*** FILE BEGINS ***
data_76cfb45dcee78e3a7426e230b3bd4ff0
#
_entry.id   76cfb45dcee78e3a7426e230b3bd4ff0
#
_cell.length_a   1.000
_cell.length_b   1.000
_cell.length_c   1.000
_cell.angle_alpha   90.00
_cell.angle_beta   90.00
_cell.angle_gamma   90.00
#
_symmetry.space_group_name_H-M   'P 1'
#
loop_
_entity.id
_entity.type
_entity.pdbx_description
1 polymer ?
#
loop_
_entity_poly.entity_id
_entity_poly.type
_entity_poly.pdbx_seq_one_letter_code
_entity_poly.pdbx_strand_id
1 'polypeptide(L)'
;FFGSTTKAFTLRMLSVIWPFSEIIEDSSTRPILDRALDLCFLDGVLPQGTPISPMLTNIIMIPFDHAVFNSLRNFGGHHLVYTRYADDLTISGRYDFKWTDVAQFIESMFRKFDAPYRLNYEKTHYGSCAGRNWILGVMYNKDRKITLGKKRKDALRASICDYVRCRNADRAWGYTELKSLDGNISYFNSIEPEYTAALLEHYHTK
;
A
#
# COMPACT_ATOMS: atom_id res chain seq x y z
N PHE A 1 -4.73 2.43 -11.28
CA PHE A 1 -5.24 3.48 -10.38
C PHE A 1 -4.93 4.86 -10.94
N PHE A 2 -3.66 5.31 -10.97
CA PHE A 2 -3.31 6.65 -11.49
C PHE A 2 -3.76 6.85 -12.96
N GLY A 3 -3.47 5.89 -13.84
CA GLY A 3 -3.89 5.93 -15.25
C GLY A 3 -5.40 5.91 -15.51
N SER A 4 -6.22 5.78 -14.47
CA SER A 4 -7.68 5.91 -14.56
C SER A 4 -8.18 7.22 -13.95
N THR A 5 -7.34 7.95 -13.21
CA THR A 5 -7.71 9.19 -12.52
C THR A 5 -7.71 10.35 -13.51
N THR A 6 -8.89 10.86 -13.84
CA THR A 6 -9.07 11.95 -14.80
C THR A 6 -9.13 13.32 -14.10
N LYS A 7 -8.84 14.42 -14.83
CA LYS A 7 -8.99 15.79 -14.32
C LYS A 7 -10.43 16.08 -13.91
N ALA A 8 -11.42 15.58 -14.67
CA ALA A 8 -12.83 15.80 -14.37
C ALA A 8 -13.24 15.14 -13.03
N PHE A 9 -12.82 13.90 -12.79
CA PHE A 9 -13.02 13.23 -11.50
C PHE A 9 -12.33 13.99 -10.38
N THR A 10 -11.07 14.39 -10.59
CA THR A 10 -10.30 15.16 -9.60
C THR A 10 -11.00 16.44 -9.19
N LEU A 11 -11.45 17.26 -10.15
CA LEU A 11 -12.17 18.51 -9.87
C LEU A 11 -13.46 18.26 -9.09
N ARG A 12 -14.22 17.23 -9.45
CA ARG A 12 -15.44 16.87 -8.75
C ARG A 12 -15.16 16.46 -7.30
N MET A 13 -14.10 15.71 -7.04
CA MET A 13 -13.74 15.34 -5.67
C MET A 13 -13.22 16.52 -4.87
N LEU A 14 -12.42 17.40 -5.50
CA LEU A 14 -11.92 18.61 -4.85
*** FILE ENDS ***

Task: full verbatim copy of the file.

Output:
data_76cfb45dcee78e3a7426e230b3bd4ff0
#
_entry.id   76cfb45dcee78e3a7426e230b3bd4ff0
#
_cell.length_a   1.000
_cell.length_b   1.000
_cell.length_c   1.000
_cell.angle_alpha   90.00
_cell.angle_beta   90.00
_cell.angle_gamma   90.00
#
_symmetry.space_group_name_H-M   'P 1'
#
loop_
_entity.id
_entity.type
_entity.pdbx_description
1 polymer ?
#
loop_
_entity_poly.entity_id
_entity_poly.type
_entity_poly.pdbx_seq_one_letter_code
_entity_poly.pdbx_strand_id
1 'polypeptide(L)'
;FFGSTTKAFTLRMLSVIWPFSEIIEDSSTRPILDRALDLCFLDGVLPQGTPISPMLTNIIMIPFDHAVFNSLRNFGGHHLVYTRYADDLTISGRYDFKWTDVAQFIESMFRKFDAPYRLNYEKTHYGSCAGRNWILGVMYNKDRKITLGKKRKDALRASICDYVRCRNADRAWGYTELKSLDGNISYFNSIEPEYTAALLEHYHTK
;
A
#
# COMPACT_ATOMS: atom_id res chain seq x y z
N PHE A 1 -4.73 2.43 -11.28
CA PHE A 1 -5.24 3.48 -10.38
C PHE A 1 -4.93 4.86 -10.94
N PHE A 2 -3.66 5.31 -10.97
CA PHE A 2 -3.31 6.65 -11.49
C PHE A 2 -3.76 6.85 -12.96
N GLY A 3 -3.47 5.89 -13.84
CA GLY A 3 -3.89 5.93 -15.25
C GLY A 3 -5.40 5.91 -15.51
N SER A 4 -6.22 5.78 -14.47
CA SER A 4 -7.68 5.91 -14.56
C SER A 4 -8.18 7.22 -13.95
N THR A 5 -7.34 7.95 -13.21
CA THR A 5 -7.71 9.19 -12.52
C THR A 5 -7.71 10.35 -13.51
N THR A 6 -8.89 10.86 -13.84
CA THR A 6 -9.07 11.95 -14.80
C THR A 6 -9.13 13.32 -14.10
N LYS A 7 -8.84 14.42 -14.83
CA LYS A 7 -8.99 15.79 -14.32
C LYS A 7 -10.43 16.08 -13.91
N ALA A 8 -11.42 15.58 -14.67
CA ALA A 8 -12.83 15.80 -14.37
C ALA A 8 -13.24 15.14 -13.03
N PHE A 9 -12.82 13.90 -12.79
CA PHE A 9 -13.02 13.23 -11.50
C PHE A 9 -12.33 13.99 -10.38
N THR A 10 -11.07 14.39 -10.59
CA THR A 10 -10.30 15.16 -9.60
C THR A 10 -11.00 16.44 -9.19
N LEU A 11 -11.45 17.26 -10.15
CA LEU A 11 -12.17 18.51 -9.87
C LEU A 11 -13.46 18.26 -9.09
N ARG A 12 -14.22 17.23 -9.45
CA ARG A 12 -15.44 16.87 -8.75
C ARG A 12 -15.16 16.46 -7.30
N MET A 13 -14.10 15.71 -7.04
CA MET A 13 -13.74 15.34 -5.67
C MET A 13 -13.22 16.52 -4.87
N LEU A 14 -12.42 17.40 -5.50
CA LEU A 14 -11.92 18.61 -4.85